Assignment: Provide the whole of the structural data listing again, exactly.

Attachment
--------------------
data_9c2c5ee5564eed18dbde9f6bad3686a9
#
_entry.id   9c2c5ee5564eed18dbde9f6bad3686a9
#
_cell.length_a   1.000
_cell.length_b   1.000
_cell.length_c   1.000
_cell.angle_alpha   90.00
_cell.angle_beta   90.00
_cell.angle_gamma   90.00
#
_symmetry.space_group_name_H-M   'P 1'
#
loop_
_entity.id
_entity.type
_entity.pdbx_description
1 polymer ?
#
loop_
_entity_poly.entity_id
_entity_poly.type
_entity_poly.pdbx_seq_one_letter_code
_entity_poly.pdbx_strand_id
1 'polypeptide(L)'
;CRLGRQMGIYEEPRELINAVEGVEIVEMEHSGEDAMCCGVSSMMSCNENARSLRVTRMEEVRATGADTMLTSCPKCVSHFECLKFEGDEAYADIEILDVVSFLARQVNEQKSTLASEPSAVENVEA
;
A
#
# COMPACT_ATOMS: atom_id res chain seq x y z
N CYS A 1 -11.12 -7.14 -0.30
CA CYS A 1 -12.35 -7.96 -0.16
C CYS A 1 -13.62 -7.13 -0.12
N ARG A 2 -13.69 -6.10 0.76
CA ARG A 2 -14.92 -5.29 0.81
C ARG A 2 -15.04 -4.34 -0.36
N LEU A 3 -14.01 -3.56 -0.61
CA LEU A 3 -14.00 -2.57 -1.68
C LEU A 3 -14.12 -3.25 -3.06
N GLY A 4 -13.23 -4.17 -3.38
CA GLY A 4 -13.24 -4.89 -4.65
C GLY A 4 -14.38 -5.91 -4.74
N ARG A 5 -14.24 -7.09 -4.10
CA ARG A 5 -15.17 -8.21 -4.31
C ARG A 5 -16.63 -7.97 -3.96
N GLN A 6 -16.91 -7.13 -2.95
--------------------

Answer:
data_9c2c5ee5564eed18dbde9f6bad3686a9
#
_entry.id   9c2c5ee5564eed18dbde9f6bad3686a9
#
_cell.length_a   1.000
_cell.length_b   1.000
_cell.length_c   1.000
_cell.angle_alpha   90.00
_cell.angle_beta   90.00
_cell.angle_gamma   90.00
#
_symmetry.space_group_name_H-M   'P 1'
#
loop_
_entity.id
_entity.type
_entity.pdbx_description
1 polymer ?
#
loop_
_entity_poly.entity_id
_entity_poly.type
_entity_poly.pdbx_seq_one_letter_code
_entity_poly.pdbx_strand_id
1 'polypeptide(L)'
;CRLGRQMGIYEEPRELINAVEGVEIVEMEHSGEDAMCCGVSSMMSCNENARSLRVTRMEEVRATGADTMLTSCPKCVSHFECLKFEGDEAYADIEILDVVSFLARQVNEQKSTLASEPSAVENVEA
;
A
#
# COMPACT_ATOMS: atom_id res chain seq x y z
N CYS A 1 -11.12 -7.14 -0.30
CA CYS A 1 -12.35 -7.96 -0.16
C CYS A 1 -13.62 -7.13 -0.12
N ARG A 2 -13.69 -6.10 0.76
CA ARG A 2 -14.92 -5.29 0.81
C ARG A 2 -15.04 -4.34 -0.36
N LEU A 3 -14.01 -3.56 -0.61
CA LEU A 3 -14.00 -2.57 -1.68
C LEU A 3 -14.12 -3.25 -3.06
N GLY A 4 -13.23 -4.17 -3.38
CA GLY A 4 -13.24 -4.89 -4.65
C GLY A 4 -14.38 -5.91 -4.74
N ARG A 5 -14.24 -7.09 -4.10
CA ARG A 5 -15.17 -8.21 -4.31
C ARG A 5 -16.63 -7.97 -3.96
N GLN A 6 -16.91 -7.13 -2.95